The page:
Beware of Vidar Spyware Masquerading within Microsoft
Security analysts have identified the Vidar malware as the payload in a phishing campaign that exploits Microsoft help files. Diana Lopera, researcher for Trustwave, announced on March 24, 2022 that the actors are concealing Vidar in Microsoft Compiled HTML Help (CHM) files to prevent anti-malware applications from detecting it.
Vidar is spyware written in C++ that cybercriminals can purchase on the dark web. It’s an information stealer that harvests user data from a Windows computer, including credit card and cryptocurrency accounts. Malicious actors typically deploy Vidar with phishing and spam campaigns, although researchers have also observed them distributing it through the Fallout exploit kit and PrivateLoader pay-per-install dropper.
The sophistication of phishing email campaigns varies greatly, from generic messages sent to many addresses at once to those that are highly targeted towards a particular victim. In all cases, the goal is to entice the victim into clicking on a link or attachment that will result in downloading and installing the malware on the victim’s computer.
Actors are always looking for new ways to infect host systems. Some of the most recent methods include appending botnets to email messages within a targeted organization. Actors are also propagating malware with QR codes and XLL files, which are add-in files for Microsoft Excel.
The email campaign that actors are using to distribute Vidar is comparatively crude, according to Trustwave. The message contains a generic subject line and an attachment named “request.doc” that’s actually an ISO disk image. This image contains two files, including a CHM file and an executable named app.exe.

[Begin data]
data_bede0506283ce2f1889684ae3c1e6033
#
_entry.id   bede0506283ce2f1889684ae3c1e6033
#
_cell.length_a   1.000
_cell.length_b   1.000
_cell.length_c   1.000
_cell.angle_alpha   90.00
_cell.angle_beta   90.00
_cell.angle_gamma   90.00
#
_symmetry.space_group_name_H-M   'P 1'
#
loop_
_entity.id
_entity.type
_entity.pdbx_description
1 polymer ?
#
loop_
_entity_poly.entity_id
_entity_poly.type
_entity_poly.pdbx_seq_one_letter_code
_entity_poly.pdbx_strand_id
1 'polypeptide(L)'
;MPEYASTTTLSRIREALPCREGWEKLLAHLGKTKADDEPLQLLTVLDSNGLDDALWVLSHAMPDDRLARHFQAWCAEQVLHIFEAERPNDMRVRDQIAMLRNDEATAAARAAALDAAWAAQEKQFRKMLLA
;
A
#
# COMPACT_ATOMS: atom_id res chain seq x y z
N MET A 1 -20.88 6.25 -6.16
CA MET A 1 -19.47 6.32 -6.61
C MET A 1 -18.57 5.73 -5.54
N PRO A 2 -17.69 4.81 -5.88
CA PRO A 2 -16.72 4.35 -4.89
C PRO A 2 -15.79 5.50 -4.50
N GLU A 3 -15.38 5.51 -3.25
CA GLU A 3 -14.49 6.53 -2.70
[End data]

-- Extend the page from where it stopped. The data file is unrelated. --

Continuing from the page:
The practice of naming a file with an extension that differs from the file’s actual format has been in use for decades. However, the specific use of renamed ISO files has been relatively rare until recently. One of the earliest large-scale uses of this technique occurred in 2019, when Trend Micro observed actors using ISO files as containers for malware such as LokiBot and NanoCore.
The CHM format is a proprietary format that Microsoft uses to store online documentation. It includes HTML pages, navigation tools and an index that are stored in compressed form. Microsoft’s applications normally use the CHM format for online extension files, typically help files. However, attackers can also use the Microsoft Help Viewer (hh.exe) to load malicious CHM files.
Minimizing the risk of infection by Vidar requires that you never assume an attached file is in the format implied by its name. While you should always be cautious of email with attachments, this practice is especially important when you receive such an email from an unexpected source. In particular, you should never open an attachment from an untrusted source until you’ve independently verified the sender’s identity and email address. Ongoing training is also essential for organizations to ensure their staff remains aware of the latest phishing techniques. A secure email gateway that prevents phishing attacks from ever reaching inboxes may also be recommended, especially for organizations that attackers are specifically targeting.
We hope you found this article helpful in detecting and preventing Vidar Spyware. If you’re still unsure of the warning signs of spyware, feel free to contact with our team of experts by emailing email@example.com or calling (800) 421-7151.